• The term “break-through” is defined herein as the point where the product gas leaving the adsorbent bed exceeds the target specification of the contaminant component. At the break through point, the adsorbent bed can be considered “spent”, such that any significant further operation through the spent adsorption bed alone will result in off-specification product gas. As used herein, the “breakthrough” can generally coincide with the “adsorption front”, i.e., at the time breakthrough is detected at the outlet of the adsorbent bed, the adsorption front is generally located at the end of the adsorption bed.
  • The adsorption step can be stopped at a predetermined point before the adsorption front breaks through the product output end of the adsorbent bed. In certain preferred embodiments, the adsorption front can move at least 30% of the way down the bed, e.g., at least 50% or at least 80%, before the adsorption step is stopped. Additionally or alternately, the adsorption step can be conducted for a fixed period of time set by the feed flow rate and adsorbent capacity. Further additionally or alternately, the adsorption step can be conducted for a time less than 600 seconds, preferably less than 120 seconds, e.g., less than 40 seconds or less than 10 seconds.
  • The pressure in the adsorbent bed is then reduced, preferably in a series of blow-down steps in a co-current or counter-current and can be performed with or without a purge gas stream to the final target gas recovery pressure. The amount by which the bed pressure is reduced in each blow-down step can be linked to the number of blow-down steps. Pressure reduction preferably occurs in less than 8 steps, preferably in less than 4 steps, with target species being recovered in each step. In one preferred embodiment, the pressure is decreased by a factor of approximately three in each step. In some embodiments, it can be preferred for the depressurization to be conducted counter-currently. Heat can be externally applied to the adsorbent bed to achieve a second temperature higher than the first temperature. By “externally heated” we mean that heat is not applied directly to the adsorbent bed through the flow channels through which the feed gas mixture had flowed and into which the C2+ hydrocarbon components will be desorbed. The heat can preferably be delivered to the adsorbent bed through a plurality of heating/cooling channels in thermal communication, but not in fluid communication, with the feed gas flow channels of the adsorbent. The adsorbent bed can be externally heated co-currently or counter-currently along its length with respect to the flow of the feed gas mixture, or in a combination of co-current and counter-current heating steps. The flow channels that will carry heating and cooling fluid can preferably be in physical contact with the adsorbent bed to enhance heat transfer. Optionally, the adsorbent bed can be sealed on one end. The adsorbent bed can be heated to a second temperature higher than the first temperature used during the adsorption step, the second temperature preferably at least 10° C. higher than the first temperature, e.g., at least 20° C. higher, at least 40° C. higher, or at least 90° C. higher; additionally or alternately, the second temperature can be from 10° C. to 300° C., e.g., from 20° C. to 200° C. or from 40° C. to 120° C.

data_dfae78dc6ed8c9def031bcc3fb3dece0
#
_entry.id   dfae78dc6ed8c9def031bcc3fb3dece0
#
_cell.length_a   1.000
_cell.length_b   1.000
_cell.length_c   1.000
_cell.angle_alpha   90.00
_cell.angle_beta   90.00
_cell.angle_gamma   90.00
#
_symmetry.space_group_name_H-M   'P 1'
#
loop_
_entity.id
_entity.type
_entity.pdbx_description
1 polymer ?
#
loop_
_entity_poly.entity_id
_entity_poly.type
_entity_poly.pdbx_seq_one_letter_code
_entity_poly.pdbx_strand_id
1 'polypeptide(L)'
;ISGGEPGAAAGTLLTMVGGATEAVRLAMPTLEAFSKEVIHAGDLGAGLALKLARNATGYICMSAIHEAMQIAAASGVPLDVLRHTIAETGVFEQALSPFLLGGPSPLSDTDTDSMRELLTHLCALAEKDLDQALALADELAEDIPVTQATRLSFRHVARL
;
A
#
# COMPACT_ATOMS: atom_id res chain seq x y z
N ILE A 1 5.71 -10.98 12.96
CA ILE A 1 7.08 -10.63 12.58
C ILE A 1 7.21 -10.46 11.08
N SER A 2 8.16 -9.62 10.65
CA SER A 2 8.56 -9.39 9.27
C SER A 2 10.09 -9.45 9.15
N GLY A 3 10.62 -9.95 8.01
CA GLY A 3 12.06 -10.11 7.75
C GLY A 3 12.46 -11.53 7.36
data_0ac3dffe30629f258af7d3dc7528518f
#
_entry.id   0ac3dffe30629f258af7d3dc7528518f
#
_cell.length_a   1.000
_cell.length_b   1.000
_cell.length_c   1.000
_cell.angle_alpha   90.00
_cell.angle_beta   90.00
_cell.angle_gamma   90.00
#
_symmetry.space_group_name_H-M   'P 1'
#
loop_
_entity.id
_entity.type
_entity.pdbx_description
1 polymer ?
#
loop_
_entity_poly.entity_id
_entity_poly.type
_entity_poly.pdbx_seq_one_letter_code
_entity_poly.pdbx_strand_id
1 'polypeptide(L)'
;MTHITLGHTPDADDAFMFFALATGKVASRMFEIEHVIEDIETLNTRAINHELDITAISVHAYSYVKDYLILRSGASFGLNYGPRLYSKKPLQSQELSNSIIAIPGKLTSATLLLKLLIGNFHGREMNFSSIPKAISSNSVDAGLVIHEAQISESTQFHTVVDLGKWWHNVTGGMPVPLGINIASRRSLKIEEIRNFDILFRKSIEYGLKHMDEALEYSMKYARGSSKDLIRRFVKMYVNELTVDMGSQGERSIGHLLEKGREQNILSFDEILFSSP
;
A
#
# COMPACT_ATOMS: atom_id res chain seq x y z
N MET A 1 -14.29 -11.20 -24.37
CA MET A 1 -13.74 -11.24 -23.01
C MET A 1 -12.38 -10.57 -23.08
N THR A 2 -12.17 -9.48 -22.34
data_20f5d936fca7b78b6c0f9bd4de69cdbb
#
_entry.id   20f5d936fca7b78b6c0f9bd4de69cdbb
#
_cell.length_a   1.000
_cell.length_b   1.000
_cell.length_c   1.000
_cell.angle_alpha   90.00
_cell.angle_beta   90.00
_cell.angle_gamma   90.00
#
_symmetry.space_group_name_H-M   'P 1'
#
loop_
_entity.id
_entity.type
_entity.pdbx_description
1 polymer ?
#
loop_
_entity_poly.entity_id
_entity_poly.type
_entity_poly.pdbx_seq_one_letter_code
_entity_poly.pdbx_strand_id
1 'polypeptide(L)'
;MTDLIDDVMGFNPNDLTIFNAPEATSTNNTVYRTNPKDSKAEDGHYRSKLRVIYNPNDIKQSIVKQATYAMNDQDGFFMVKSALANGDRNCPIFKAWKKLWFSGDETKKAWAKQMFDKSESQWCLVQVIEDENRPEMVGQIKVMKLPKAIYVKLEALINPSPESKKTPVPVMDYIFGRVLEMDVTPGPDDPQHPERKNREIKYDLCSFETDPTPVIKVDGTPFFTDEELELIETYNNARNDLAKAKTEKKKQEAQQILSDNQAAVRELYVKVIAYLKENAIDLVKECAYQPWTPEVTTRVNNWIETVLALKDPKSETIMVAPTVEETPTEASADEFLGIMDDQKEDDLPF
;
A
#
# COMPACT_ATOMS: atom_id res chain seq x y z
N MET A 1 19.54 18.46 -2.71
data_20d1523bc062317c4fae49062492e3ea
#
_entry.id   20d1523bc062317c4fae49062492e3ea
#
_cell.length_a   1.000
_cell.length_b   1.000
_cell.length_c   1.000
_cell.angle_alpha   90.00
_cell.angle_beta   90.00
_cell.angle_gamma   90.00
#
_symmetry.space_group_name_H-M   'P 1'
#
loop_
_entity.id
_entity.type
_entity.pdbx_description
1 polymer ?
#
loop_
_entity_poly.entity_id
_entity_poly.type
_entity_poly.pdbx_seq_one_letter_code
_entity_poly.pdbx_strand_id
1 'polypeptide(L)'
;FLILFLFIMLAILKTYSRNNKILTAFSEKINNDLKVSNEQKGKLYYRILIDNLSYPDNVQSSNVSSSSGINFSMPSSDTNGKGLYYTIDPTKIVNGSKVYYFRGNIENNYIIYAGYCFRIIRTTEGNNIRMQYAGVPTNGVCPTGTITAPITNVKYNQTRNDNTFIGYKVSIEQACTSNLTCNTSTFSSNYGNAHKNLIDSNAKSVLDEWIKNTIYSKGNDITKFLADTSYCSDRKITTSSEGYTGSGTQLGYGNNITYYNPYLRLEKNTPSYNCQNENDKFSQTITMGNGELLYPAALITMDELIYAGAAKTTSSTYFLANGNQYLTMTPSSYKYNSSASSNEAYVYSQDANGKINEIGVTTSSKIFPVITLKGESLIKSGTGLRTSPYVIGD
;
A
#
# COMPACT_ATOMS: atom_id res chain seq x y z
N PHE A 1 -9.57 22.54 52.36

• The external heating can be conducted such that a thermal wave is used to pass heat through the contactor, as it transitions from the adsorption step to the regeneration step, in transitioning from the regeneration to adsorption step, in at least part of the regeneration step, and/or in at least part of the adsorption step. Similarly, it can be preferred to utilize a thermal wave in the cooling step. The use of a thermal wave in temperature swing adsorption is disclosed in detail in U.S. Patent Application Publication No. 2008/0314245, which is incorporated herein by reference. A thermal wave is a relatively sharp temperature gradient, or front, that can move linearly (i.e., approximately in a single direction within the contactor) during at least one step in the thermal swing adsorption/desorption cycle. The speed at which the thermal front (i.e., region with sharp temperature gradient) can move is referred to as the thermal wave velocity. The thermal wave velocity need not be constant, and the thermal wave direction need not be the same in both adsorption and regeneration steps. For example, the wave can move co-currently, counter-currently, or cross-flow in the adsorption and/or regeneration steps. It is also possible to design a process in which there is no significant thermal wave present in the adsorption step while there is a significant thermal wave in the regeneration step. The presence of a thermal wave in at least some portion of the thermal swing adsorption/regeneration cycle can enable the overall system to achieve a goal of substantially recuperating and recovering the heat required to temperature-swing the adsorbent bed. This, in turn, can improve process efficiency and/or can enable the use of high desorption temperatures that would not normally be considered for TSA operation.